Step By Step

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Andrew Young joins the no longer silent minority.


For Young, the moment passed quickly this time. As his name was called, Young walked stiffly toward the voting machines, waving and shaking hands with others waiting in line, their eyes twinkling with recognition and pride. As he approached the machine, a poll worker whispered, 'Who is that?'

It's Andrew Young, he was told. The worker grinned and nodded. 'That's great,' he said, recognizing the name of the civil rights movement veteran who went on to Congress, the United Nations and the mayor's office in City Hall.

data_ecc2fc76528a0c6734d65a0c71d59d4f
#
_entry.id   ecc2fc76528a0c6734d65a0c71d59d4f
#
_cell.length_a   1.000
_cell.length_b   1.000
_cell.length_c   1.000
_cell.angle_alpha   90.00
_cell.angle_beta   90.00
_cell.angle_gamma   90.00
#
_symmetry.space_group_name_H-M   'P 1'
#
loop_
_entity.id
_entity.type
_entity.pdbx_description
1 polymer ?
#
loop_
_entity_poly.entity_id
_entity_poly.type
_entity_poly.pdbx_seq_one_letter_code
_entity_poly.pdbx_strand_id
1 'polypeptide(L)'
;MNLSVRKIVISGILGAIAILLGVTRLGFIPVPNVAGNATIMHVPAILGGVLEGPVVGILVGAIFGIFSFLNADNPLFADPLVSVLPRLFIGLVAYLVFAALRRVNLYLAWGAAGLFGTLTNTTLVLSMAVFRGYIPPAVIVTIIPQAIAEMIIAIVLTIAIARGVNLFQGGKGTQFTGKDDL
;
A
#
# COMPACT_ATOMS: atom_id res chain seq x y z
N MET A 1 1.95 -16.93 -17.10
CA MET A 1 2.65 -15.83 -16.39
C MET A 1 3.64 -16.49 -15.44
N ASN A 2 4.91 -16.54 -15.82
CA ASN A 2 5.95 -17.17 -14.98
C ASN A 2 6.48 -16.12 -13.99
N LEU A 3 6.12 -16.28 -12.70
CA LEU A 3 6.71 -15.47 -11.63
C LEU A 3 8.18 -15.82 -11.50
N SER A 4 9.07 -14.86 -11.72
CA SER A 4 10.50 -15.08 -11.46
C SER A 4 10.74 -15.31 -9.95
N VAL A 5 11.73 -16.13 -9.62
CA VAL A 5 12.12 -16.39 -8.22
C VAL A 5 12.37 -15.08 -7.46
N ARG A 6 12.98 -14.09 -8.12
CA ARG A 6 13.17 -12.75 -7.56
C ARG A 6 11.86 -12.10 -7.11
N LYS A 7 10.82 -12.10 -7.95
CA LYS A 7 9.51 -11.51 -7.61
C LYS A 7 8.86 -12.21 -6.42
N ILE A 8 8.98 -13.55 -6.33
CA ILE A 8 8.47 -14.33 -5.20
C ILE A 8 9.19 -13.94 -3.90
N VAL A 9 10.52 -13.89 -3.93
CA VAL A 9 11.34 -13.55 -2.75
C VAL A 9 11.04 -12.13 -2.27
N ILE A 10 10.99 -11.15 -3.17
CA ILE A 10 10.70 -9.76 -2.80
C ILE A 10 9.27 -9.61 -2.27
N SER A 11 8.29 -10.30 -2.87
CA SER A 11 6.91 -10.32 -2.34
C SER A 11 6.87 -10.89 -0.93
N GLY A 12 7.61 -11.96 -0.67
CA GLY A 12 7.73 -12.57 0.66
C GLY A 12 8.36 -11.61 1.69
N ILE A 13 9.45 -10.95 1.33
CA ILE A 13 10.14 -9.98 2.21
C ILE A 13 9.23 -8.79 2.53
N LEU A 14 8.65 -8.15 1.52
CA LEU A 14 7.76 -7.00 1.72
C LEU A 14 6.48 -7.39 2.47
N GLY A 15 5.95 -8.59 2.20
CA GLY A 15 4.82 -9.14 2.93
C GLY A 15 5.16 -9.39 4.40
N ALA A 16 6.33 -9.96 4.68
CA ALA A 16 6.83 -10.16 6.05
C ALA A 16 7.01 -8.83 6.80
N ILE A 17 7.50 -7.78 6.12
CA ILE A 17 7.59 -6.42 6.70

Six minutes later, Young emerged smiling, an 'I'm a Georgia voter' sticker proudly displayed on his blue blazer.

It was the 12th time he'd voted for his friend and ally in the struggle to end segregation, Rep. John Lewis. It was the 11th time that he voted for president of the United States.

And it was the first time his vote might actually help elect a black man to the position.

Young and his civil rights contemporaries 'never thought that this would even be possible in our lifetime,' he said. 'We didn't think it was going to go this fast, that it would probably be our children's children that had those kinds of opportunities.'

We've been at this for months, but I still don't think the mainstream media has picked up on what a big deal this election is.